Depicting Christ’s ministry through serialized TV, The Chosen shines new light on Gospel events as it introduces an ongoing villain and elevates the role of Simon Peter’s wife.
More on that below, but first, some news.
The Chosen Stuns Hollywood at the Box Office
Bible-based TV series The Chosen, starring Catholic actor Jonathan Roumie as Jesus, continues to surprise Tinseltown insiders. According to BoxOfficeMojo, the theatrical run, which began Nov. 18, has currently grossed over $8.7M.
From Religion News Service:
Audience demand for the premiere of The Chosen’s Season 3 first two episodes is driving an extension of the original five-day run in cinemas all the way through Dec. 1 (Now Dec. 3).
With $8.75 million in sales opening weekend, The Chosen Season 3, Episodes 1 and 2 was on 2,091 screens. Fans of the TV show came out in droves and made The Chosen #3 at the domestic box office, with a strong showing in 300+ theaters internationally, as well.
The Hollywood Reporter called it a “major upset” to see a theatrical event of The Chosen’s premiere Season Three episodes beating big-budget films.
A Legendary Screenwriter Offers Praise
It’s not just the faithful responding, either. Legendary screenwriter Paul Schrader, who wrote director Martin Scorsese’s Taxi Driver, praised The Chosen as “bursting with original ideas.”
The Chosen Extends Theatrical Run, Announces New Foundation and App
The theatrical run, distributed through Fathom Events, has now been extended through Dec. 3 (wouldn't be shocked if it went further). Once it's over, those episodes will be available free on The Chosen mobile app, alongside existing seasons -- probably sometime in December.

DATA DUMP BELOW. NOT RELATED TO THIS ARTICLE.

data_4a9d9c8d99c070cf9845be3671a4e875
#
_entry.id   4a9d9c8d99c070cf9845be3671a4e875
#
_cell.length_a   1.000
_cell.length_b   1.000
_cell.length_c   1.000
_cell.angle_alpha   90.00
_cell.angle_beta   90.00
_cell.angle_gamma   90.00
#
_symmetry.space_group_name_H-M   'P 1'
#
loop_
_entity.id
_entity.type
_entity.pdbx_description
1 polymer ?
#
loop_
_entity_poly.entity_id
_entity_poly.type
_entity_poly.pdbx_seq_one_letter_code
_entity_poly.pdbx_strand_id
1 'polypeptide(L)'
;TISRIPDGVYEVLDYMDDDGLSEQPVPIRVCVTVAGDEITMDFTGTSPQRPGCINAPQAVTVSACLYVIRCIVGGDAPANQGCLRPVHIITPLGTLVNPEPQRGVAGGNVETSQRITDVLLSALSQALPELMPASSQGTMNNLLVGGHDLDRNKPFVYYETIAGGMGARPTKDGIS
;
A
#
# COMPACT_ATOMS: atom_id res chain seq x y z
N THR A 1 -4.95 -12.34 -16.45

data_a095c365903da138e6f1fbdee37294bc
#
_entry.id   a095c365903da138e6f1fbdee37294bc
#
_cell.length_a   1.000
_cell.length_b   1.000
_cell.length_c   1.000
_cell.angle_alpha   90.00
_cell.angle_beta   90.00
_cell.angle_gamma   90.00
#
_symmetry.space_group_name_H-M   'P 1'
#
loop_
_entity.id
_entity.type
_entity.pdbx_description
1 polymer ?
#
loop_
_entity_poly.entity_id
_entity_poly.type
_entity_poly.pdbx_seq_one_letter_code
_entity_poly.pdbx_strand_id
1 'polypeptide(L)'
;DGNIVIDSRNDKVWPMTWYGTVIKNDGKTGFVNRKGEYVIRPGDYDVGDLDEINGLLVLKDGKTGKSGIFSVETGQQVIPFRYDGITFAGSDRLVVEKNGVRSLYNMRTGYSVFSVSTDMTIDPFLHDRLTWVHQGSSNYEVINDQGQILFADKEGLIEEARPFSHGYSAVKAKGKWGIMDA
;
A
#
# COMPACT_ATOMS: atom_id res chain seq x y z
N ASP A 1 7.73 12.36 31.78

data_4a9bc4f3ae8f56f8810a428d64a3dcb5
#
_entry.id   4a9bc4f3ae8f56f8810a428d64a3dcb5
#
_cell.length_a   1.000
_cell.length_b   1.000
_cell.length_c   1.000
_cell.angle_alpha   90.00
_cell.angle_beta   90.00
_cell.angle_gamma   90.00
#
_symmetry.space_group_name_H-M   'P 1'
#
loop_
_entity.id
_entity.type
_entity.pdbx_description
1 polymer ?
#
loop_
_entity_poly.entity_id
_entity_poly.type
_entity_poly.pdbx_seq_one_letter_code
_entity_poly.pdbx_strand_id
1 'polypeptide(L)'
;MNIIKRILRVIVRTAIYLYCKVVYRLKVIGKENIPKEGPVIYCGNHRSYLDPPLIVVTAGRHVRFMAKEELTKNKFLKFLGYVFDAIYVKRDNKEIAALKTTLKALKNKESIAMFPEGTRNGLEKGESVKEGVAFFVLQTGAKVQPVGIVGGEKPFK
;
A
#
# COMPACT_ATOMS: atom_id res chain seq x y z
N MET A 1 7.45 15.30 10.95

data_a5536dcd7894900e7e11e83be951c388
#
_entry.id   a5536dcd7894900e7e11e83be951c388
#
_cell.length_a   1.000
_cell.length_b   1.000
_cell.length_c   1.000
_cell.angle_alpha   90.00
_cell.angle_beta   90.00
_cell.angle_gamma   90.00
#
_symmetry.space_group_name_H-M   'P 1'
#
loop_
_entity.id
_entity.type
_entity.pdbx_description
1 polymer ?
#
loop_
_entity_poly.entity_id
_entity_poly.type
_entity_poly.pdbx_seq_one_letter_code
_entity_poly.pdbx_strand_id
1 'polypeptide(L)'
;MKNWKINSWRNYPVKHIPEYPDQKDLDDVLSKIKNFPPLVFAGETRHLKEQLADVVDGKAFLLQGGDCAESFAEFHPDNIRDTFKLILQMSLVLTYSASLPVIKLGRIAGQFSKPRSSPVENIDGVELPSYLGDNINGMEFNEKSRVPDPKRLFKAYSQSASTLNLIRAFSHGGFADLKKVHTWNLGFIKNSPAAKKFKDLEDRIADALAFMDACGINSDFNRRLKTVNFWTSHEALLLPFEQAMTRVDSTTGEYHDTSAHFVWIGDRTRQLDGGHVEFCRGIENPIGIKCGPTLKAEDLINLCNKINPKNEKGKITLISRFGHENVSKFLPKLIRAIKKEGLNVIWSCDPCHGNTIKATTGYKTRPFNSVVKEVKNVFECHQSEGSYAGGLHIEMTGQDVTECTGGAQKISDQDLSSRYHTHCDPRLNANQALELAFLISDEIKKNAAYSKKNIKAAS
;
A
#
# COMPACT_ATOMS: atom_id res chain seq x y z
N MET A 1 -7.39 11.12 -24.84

That unconventional distribution model, backed by over $40M and counting in crowdfunding, has led to a global audience of more than 95M viewers. Producers aim for seven seasons and one billion people reached.
To that end, in a Nov. 20 livestream, series creator Dallas Jenkins announced the establishment of a new foundation, which also results in a new funding model for the show.
From Religion News Service:
Jenkins also announced the show would be supported by a new, independent nonprofit, the Come and See Foundation. He described the move as a way to “supercharge” efforts to reach a billion viewers around the world. The Chosen LLC will remain a for-profit company.
By partnering with a nonprofit — which includes Hobby Lobby heir Mart Green as a board member — donors can receive tax deductions for their gifts.
Donations go toward the production budget for “The Chosen,” Jenkins said on the livestream, and until season four’s budget is met, the Come and See Foundation will match contributions dollar for dollar. The foundation’s matching donations will go toward marketing for the show.
Jenkins also said that he's confident filming on Season 4 will begin in the spring, and that the show will be able to deliver one season per year going forward.
There will also be a new app to watch the show, launching Dec. 4. Jenkins noted that the show would remain an Angel Studios original.
The Chosen on Netflix?
Also, executive producer Derral Eves made a major announcement at the premiere event in Atlanta, Georgia, reported in Deseret News (thought not reported elsewhere yet):
Eves also confirmed that Angel Studios has struck a deal with Netflix for “The Chosen.” A formal announcement is forthcoming.